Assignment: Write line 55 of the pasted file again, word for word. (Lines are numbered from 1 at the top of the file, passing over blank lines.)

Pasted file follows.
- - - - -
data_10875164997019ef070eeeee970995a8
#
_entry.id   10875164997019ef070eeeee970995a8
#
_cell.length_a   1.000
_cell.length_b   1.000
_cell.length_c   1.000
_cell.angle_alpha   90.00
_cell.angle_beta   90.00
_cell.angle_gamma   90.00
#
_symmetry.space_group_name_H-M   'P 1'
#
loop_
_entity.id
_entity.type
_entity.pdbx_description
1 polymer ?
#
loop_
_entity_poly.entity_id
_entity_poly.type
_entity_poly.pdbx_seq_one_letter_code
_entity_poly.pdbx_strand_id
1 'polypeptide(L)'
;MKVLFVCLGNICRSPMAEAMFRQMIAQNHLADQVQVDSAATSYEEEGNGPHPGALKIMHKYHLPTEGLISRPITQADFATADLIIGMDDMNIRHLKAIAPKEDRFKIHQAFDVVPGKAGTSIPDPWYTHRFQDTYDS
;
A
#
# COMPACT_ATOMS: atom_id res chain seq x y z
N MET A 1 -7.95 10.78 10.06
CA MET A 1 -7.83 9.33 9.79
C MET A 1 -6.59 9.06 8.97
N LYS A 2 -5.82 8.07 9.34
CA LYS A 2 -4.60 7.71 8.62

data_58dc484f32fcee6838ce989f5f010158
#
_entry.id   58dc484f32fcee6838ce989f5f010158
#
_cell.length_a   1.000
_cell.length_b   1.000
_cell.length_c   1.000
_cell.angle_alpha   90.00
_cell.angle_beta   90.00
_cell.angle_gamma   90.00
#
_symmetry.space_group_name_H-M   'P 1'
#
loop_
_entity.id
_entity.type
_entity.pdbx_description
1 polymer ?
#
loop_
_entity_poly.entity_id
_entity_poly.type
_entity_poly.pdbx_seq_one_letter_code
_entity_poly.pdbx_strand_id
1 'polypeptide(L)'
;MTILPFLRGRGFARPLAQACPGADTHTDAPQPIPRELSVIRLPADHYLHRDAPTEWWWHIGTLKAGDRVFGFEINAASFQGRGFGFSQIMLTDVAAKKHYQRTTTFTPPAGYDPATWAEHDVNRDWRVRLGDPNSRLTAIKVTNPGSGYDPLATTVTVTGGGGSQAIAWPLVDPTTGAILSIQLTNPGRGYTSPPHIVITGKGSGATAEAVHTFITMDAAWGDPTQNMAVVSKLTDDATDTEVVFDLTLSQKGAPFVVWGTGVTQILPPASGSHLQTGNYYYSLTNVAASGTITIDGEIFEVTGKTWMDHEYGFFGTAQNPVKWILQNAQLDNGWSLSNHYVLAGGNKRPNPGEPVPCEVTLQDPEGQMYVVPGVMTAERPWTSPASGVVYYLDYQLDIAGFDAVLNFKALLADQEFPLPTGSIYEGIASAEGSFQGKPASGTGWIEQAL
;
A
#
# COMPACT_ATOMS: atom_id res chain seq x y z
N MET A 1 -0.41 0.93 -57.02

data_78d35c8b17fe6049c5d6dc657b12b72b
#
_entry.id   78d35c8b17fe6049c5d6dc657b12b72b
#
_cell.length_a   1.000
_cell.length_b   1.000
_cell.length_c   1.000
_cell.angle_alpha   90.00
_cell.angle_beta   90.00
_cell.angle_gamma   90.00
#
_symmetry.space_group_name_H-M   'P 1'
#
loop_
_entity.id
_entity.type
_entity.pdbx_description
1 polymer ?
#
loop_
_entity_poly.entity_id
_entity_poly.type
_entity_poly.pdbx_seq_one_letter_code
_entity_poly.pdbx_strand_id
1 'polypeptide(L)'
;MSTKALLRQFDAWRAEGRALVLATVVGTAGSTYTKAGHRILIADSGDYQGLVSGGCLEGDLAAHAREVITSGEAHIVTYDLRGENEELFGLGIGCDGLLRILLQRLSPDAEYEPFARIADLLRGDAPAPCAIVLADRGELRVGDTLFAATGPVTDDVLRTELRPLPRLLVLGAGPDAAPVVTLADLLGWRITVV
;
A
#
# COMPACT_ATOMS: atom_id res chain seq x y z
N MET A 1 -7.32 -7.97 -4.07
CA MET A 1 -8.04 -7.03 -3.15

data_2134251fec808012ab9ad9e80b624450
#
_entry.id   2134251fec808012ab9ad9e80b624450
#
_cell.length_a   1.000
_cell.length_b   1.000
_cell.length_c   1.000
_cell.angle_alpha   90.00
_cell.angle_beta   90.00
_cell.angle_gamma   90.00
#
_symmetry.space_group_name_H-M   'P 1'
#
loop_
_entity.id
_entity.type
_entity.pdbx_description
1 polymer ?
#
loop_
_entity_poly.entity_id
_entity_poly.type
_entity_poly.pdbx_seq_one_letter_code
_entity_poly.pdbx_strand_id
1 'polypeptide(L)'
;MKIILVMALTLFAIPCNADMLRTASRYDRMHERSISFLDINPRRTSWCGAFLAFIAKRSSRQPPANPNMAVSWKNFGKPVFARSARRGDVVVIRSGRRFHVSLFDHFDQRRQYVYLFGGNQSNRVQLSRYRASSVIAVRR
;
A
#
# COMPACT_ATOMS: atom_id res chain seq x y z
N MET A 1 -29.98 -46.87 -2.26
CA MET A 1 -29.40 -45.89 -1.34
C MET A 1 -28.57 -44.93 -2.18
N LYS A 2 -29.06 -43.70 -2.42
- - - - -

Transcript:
loop_